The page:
One of the two main arteries of the forearm, the radial artery runs from the cubital fossa at the elbow to the carpal region of the hand to form the palmar arch, where it links up with the ulnar artery. It delivers blood to the elbow joint, lateral forearm muscles, radial nerve, the carpal bones and joints, thumb as well as the lateral side of the index finger.
The terminal branch of the brachial artery of the upper arm, the radial artery runs beneath the brachioradialis (a major muscle of the forearm) from the cubital fossa just past the elbow through the carpal region of the wrist, before ending at the palmar arch of the hand. Smaller than the ulnar artery—the other major source of blood for the arm and hand—it proceeds on the radial side of the arm, which is the one closer to the thumb (as opposed to the pinkie).
At that point, it winds back around the carpus, the set of bones in the wrist, beneath the tendons of the hand’s abductor pollicis and pollicis longus muscles that regulate thumb movement. Crossing through the flat portion of the hand between the thumb and index finger (known as the “anatomic snuffbox”), before reaching the inner palm of the hand. After passing through the metacarpal bones there, the radial artery terminates in the palm, as it joins with the ulnar artery.
This important artery is divided into three sections: one in the forearm, the second in the wrist, and the third in the palm of the hand. There are several major branches from the artery in these areas:
- In the forearm: The radial recurrent artery starts just below the elbow, ascending through branches of the radial nerve on top of the supinator (the broad muscle at the top of the forearm) and later between the two muscle groups lower down—the brachioradialis and brachialis. The volar carpal network, down toward the wrist, splits off to supply the wrist with blood. In addition, the superficial volar branch splits off right at the point where the radial artery starts winding around the lateral side of the wrist.
- At the wrist: The dorsal carpal branch is a small vessel that emerges from the radial artery beneath the extensor tendons of the thumb and joins a section of the ulnar artery to form the dorsal carpal network. From there, the dorsal metacarpal arteries arise and travel down to supply the middle and smaller fingers with blood. In addition, the first dorsal metacarpal artery, which supplies the index finger and thumb, arises here.
- In the hand: Branching from the radial artery in the hand as it turns towards the deep palm, the arteria princeps pollicis provides additional blood to the thumb muscles. The arteria volaris indicis radialis arises nearby and descends down the index finger. The radial artery terminates in the deep volar arch, which is where it meets up with the ulnar artery. It’s located at the extremities of the metacarpal bones (the segment of the fingers closest to the wrist).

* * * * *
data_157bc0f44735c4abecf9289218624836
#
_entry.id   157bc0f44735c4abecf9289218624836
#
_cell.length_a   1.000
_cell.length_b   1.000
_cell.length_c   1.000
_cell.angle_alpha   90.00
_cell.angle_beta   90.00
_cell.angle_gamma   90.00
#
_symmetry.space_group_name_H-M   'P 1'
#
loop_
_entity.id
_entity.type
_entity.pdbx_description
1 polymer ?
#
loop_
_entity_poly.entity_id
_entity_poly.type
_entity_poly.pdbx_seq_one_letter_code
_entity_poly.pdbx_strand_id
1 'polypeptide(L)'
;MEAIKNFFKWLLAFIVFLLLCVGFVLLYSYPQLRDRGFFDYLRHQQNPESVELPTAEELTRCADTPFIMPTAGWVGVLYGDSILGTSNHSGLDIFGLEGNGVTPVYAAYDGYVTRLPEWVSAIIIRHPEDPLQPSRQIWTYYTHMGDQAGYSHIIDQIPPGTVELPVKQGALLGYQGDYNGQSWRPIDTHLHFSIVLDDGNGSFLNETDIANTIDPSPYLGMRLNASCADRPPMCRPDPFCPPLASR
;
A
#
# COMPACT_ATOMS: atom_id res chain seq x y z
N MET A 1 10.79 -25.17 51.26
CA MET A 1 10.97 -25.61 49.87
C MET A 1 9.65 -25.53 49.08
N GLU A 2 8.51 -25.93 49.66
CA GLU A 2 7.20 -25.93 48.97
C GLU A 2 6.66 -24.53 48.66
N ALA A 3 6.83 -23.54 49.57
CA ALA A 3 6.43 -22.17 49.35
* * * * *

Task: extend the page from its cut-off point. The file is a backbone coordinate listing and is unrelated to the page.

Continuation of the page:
The most common variation in structure—seen in approximately 5.1% of people—is that the radial artery breaks off from the brachial artery higher than usual.
In rarer cases are deviations seen in the forearm; however, the artery has been observed closer to the exterior on top of the deep fascia layer. It can also run on top of, rather than beneath, the brachioradialis muscle of the forearm.
Doctors have also observed the artery on the surface of the thumb’s extensor tendons, rather than beneath them.
Primarily, the radial artery supplies blood to the elbow, the lateral forearm muscles, the radial nerve, the carpal tunnel bones and joints, thumb, and lateral side of the index finger.
Because of its position closer to the surface of the skin, the radial artery can be used to measure the pulse at the wrist.
In addition, blood drawn from this artery is used for arterial blood gas (ABG) tests, which determine levels of oxygen, carbon dioxide, and other gasses in the blood. This test is often performed as part of intensive care procedures.
Though the radial artery isn’t the only supplier of blood to the hand and forearm, disorders or diseases there can severely impact function. Several conditions can arise due to circulation problems there.
- Carpal tunnel syndrome: While not the most common reason for carpal tunnel syndrome—characterized by pain, numbing, and tingling in the arm and hand—about three percent of cases have been linked to aberrations of the radial artery.
- Raynaud’s syndrome: Problems with radial artery can also lead to Raynaud’s syndrome, a condition in which small arteries and veins in the hands constrict in response to colder temperatures. This causes the skin to turn pale or blue, and fingertips to go numb.
- Upper extremity arterial occlusive disease: Often the result of atherosclerosis, when arteries become thick and stiff, upper extremity arterial occlusive disease is a disruption of proper blood flow in the upper limbs . Though these types of problems are more common in the lower body, this issue can sometimes lead to discomfort or pain, tightness, cramping, or weakness in the arm.